People sometimes forget about our First Responders being human beings first. They are subject to the same feelings and emotions as the rest of us. Generally, you mention PTSD and first impressions point to our military.
However, Post Traumatic Stress Disorder, basically is a condition created by exposure to a psychologically distressing event outside the range of usual human experience, one which would be markedly distressing to almost anyone, and which causes intense fear, terror, and helplessness.
First responders unfortunately, by nature of the job, have more opportunities daily to witness events and situations that will cause PTSD. Throughout your life you remember where you where when certain were when certain events occurred. Like the Kennedy Assassination etc. Everyone will remember the morning of 9/11. The single most horrific and catastrophic event that almost crippled the FDNY and NYPD when they lost 343 Firefighters and paramedics and 68 police officers including those from the NY Transit Authority. The mental images these heroes have, like people jumping from high floor windows, the buildings collapsing and other occurrences pushed their endurance to the limit
Remember, PTSD is not a "germ" that you can take an antibiotic for and it will go away. At "Veterans Connections to a New Life", we can't wave a magic wand, but we can help bring you and your caregivers out of the dark abyss of the disorder and into the light of hope and knowledge.
"Having PTSD doesn't mean you are broken, it merely means you were put to the test and didn't fall apart"
Support from other people is vital to your recovery from PTSD. Social interaction with someone who cares about you is the most effective way to calm your nervous system, so it’s important to find someone you can connect with face to face, someone you can talk to for an uninterrupted period of time, someone who will listen to you without judging, criticizing, or continually being distracted. That person may be your significant other, a family member, a friend, Certified Professional Life Coach or professional therapist.
"Veterans Connections to a New Life" Dedicate this page to all the first responders who place their lives on the line for us every day.
One of the most difficult aspects of your military career is when it ends. Whether you were in for two years or twenty, your military experience will have a profound effect on the way you approach jobs as a civilian. Work in military service is completely different than work in the civilian world. The military to civilian transition is the first, most difficult step in adapting to civilian life.
The regimentation that exists in the military, where all members of a unit sleep, eat and live together for much of the time, simply does not exist in the civilian world. The individual is responsible for his food, living space and getting and holding down a job.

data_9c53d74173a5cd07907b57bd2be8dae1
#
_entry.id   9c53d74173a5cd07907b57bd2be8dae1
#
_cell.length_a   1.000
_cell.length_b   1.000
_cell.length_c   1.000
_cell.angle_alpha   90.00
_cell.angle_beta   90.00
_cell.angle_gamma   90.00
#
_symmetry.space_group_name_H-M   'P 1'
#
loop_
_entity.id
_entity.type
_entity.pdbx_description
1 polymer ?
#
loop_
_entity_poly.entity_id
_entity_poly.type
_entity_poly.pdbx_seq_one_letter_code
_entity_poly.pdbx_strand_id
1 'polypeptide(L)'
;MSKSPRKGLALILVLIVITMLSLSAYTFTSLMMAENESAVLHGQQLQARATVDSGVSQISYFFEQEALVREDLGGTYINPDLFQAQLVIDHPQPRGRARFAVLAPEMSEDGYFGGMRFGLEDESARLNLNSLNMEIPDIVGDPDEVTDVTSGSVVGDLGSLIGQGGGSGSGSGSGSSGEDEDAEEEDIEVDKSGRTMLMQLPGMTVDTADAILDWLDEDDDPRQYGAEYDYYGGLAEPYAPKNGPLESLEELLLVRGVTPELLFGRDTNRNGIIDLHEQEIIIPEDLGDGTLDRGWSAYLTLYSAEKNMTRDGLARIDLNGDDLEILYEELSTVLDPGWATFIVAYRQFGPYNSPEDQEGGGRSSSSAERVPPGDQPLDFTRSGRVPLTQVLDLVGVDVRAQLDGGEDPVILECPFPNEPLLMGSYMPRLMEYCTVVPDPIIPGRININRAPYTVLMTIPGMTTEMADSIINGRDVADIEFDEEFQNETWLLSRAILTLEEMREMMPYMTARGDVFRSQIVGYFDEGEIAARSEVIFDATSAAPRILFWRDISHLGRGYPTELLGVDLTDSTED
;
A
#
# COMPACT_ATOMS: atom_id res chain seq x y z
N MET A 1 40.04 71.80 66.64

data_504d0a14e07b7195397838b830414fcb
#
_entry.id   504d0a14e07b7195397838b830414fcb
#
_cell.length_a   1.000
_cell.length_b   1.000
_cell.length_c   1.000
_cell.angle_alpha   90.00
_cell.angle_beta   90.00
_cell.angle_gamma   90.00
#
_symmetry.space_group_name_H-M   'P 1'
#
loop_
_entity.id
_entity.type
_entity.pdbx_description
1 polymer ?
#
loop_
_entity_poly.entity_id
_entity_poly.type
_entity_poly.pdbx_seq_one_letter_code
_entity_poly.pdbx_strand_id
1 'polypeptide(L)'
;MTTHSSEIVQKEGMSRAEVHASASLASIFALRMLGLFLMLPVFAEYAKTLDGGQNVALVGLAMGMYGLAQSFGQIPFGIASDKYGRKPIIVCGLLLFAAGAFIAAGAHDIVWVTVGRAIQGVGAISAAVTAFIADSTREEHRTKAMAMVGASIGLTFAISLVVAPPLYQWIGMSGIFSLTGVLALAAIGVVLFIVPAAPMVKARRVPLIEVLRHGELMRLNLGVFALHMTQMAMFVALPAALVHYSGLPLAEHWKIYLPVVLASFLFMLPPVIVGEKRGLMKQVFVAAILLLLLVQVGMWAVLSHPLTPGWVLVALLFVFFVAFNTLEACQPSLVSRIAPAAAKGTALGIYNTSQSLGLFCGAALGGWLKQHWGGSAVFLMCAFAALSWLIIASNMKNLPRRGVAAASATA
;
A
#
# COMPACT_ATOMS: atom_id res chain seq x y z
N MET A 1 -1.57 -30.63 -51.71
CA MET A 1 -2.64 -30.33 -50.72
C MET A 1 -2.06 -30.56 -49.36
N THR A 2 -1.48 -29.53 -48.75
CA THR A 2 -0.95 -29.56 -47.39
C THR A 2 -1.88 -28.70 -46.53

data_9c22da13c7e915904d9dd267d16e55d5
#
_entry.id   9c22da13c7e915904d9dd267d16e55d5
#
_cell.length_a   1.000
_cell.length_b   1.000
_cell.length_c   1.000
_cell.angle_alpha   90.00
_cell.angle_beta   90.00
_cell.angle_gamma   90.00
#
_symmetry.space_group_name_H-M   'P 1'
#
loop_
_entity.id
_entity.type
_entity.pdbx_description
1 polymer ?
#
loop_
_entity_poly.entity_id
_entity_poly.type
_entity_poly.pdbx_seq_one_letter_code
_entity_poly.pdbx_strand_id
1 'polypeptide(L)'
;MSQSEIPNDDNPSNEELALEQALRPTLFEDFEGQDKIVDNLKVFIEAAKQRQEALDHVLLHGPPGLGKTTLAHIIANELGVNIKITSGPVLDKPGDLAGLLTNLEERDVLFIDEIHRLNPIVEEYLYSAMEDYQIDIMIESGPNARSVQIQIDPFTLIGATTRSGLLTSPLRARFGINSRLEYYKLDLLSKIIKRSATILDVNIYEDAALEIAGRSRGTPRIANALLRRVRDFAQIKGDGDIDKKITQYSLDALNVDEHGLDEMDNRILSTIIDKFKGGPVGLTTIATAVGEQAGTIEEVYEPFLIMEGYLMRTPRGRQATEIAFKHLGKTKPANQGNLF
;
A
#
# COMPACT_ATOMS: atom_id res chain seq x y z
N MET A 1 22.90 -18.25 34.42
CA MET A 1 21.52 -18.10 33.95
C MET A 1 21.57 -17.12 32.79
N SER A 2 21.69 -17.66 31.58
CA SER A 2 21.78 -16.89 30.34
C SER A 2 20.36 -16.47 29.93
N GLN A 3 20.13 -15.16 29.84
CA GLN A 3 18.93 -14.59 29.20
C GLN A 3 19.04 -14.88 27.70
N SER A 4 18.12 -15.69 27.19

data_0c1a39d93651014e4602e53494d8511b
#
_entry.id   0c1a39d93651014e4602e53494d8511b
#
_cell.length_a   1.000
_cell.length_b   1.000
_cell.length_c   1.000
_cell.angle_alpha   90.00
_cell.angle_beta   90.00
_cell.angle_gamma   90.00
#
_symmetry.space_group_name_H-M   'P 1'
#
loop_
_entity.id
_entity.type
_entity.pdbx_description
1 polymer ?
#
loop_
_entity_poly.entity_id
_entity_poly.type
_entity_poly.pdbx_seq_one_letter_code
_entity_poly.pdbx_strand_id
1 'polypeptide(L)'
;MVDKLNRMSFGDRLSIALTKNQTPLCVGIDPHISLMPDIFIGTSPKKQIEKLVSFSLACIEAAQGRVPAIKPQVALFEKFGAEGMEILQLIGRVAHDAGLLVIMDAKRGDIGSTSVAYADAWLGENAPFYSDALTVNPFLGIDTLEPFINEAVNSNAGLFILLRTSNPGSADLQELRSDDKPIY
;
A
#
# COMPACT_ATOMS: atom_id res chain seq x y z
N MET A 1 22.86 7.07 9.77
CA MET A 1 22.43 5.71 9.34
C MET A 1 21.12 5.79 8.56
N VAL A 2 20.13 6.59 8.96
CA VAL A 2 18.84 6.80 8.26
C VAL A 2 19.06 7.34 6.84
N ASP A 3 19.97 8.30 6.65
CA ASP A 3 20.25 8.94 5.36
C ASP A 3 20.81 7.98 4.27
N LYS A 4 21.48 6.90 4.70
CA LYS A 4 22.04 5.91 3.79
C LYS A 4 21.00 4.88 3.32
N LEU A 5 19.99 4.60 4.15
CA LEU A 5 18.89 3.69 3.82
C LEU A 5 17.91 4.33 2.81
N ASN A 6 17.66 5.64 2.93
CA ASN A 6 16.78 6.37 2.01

This is the most fundamental point, instead of having clear-cut duties and responsibilities assigned to them by the military, civilians have the freedom to choose what they do, how they live and whom they share their time with. Once the veteran making the military to civilian transition wraps his or her head around that simple fact, it becomes easier in many ways.
The following tips will make it easier for veterans to make the military to civilian transition:
Be proactive. Don’t wait until you have thirty days and a wakeup to begin planning your transition. Begin early, as much as a year prior to your military to civilian transition, to update your resume, begin your job search and decide where you are going to go.
• Play the field. When you begin planning your transition, don’t rely on one source to attend all your needs. Don’t count on one specific job or one specific transition team, use the time to find resources and lay out alternate paths if the first one (or two) don’t pan out.
• Clean up your act. Although being in the military means that you are under scrutiny nearly all of the time, the civilian world looks for different things. Military humor and situations can easily be misunderstood by civilians and ensuring that questionable material is removed from social media is a commonly missed step. That isn’t to say that you should drop your buddies from the service, just make sure that potential employers don’t see any inappropriate shenanigans, for example.
• Make a transition plan. Not just for you, but also your family. Once you have completed your official military to civilian transition, certain things you have taken for granted while serving will no longer apply. Your new job will probably not pay for you to relocate you and your family and you will be responsible for housing and bills during your transition period.
• Sell yourself and don’t be modest. The military clearly classifies your job and no matter where you go during your service, you have an idea of who and what you are. Once you are in the civilian world, terms like "rifleman" or "crew chief"’ don’t carry the same weight. You will have to explain what you did and what you can do to civilian employers.
• Think outside of the box. Some of your military experience does not translate well into the civilian sector. A trained gunnery mate from the Navy might have difficulty finding a job in the civilian sector that allows him to work with 5” guns, but it is much easier to find a job where you are managing a small crew in many different industries.
As you continue your military to civilian transition, there will be frustrations as you try to explain to prospective employers and family members how your skills and experiences can help them, but one of the many things that you were taught while in the service was perseverance.
Stick it out; make the effort to help people understand where you are coming from and you will have a much greater success rate than veterans who get out believing that there is no difference between the civilian world and the military.